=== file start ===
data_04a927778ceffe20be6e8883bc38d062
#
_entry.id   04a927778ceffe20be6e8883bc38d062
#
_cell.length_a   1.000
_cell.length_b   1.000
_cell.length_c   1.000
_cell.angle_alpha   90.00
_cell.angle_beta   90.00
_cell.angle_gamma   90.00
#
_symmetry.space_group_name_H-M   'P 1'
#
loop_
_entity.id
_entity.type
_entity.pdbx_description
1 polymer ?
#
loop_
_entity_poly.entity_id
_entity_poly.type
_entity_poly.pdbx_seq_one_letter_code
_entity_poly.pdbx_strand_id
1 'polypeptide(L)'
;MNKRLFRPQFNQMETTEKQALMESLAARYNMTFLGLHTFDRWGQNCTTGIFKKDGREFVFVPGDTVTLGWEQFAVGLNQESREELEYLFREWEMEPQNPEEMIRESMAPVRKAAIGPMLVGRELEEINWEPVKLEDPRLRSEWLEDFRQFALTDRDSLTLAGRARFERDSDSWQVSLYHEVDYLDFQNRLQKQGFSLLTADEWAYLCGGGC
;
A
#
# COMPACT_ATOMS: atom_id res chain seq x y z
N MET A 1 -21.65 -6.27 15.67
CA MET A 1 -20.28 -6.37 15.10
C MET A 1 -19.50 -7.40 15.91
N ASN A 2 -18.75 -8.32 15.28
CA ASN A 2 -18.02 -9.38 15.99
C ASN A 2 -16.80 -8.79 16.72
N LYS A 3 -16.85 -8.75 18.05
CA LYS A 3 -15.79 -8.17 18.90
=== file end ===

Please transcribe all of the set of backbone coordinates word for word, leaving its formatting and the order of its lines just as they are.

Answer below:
data_04a927778ceffe20be6e8883bc38d062
#
_entry.id   04a927778ceffe20be6e8883bc38d062
#
_cell.length_a   1.000
_cell.length_b   1.000
_cell.length_c   1.000
_cell.angle_alpha   90.00
_cell.angle_beta   90.00
_cell.angle_gamma   90.00
#
_symmetry.space_group_name_H-M   'P 1'
#
loop_
_entity.id
_entity.type
_entity.pdbx_description
1 polymer ?
#
loop_
_entity_poly.entity_id
_entity_poly.type
_entity_poly.pdbx_seq_one_letter_code
_entity_poly.pdbx_strand_id
1 'polypeptide(L)'
;MNKRLFRPQFNQMETTEKQALMESLAARYNMTFLGLHTFDRWGQNCTTGIFKKDGREFVFVPGDTVTLGWEQFAVGLNQESREELEYLFREWEMEPQNPEEMIRESMAPVRKAAIGPMLVGRELEEINWEPVKLEDPRLRSEWLEDFRQFALTDRDSLTLAGRARFERDSDSWQVSLYHEVDYLDFQNRLQKQGFSLLTADEWAYLCGGGC
;
A
#
# COMPACT_ATOMS: atom_id res chain seq x y z
N MET A 1 -21.65 -6.27 15.67
CA MET A 1 -20.28 -6.37 15.10
C MET A 1 -19.50 -7.40 15.91
N ASN A 2 -18.75 -8.32 15.28
CA ASN A 2 -18.02 -9.38 15.99
C ASN A 2 -16.80 -8.79 16.72
N LYS A 3 -16.85 -8.75 18.05
CA LYS A 3 -15.79 -8.17 18.90